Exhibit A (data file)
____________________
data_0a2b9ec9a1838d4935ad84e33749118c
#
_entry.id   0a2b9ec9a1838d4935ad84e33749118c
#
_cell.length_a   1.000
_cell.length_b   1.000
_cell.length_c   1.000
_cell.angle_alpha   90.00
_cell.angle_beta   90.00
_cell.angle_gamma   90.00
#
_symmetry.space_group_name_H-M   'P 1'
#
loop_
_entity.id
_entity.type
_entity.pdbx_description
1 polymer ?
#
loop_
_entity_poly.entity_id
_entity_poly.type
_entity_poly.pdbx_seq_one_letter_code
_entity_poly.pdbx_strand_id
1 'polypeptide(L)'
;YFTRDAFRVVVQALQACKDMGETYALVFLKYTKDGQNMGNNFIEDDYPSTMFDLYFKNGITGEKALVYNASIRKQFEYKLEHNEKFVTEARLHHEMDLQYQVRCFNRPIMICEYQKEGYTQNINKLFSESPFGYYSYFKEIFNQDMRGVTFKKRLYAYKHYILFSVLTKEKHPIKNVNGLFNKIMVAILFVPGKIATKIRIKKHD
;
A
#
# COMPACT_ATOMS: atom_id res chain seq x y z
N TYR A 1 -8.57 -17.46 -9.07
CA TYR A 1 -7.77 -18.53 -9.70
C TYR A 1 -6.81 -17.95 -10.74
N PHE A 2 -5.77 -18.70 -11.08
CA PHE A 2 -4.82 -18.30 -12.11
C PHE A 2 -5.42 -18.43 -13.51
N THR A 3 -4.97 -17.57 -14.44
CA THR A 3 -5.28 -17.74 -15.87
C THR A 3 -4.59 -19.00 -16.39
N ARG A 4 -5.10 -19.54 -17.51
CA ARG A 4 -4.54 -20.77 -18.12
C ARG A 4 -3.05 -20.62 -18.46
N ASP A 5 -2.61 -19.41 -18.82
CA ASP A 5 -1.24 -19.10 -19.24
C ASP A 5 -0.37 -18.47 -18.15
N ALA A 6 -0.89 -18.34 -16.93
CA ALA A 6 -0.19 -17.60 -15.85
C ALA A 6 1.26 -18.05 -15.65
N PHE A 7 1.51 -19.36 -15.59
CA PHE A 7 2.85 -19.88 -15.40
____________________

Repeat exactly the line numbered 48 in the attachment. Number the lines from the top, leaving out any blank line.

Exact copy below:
C ALA A 6 1.26 -18.05 -15.65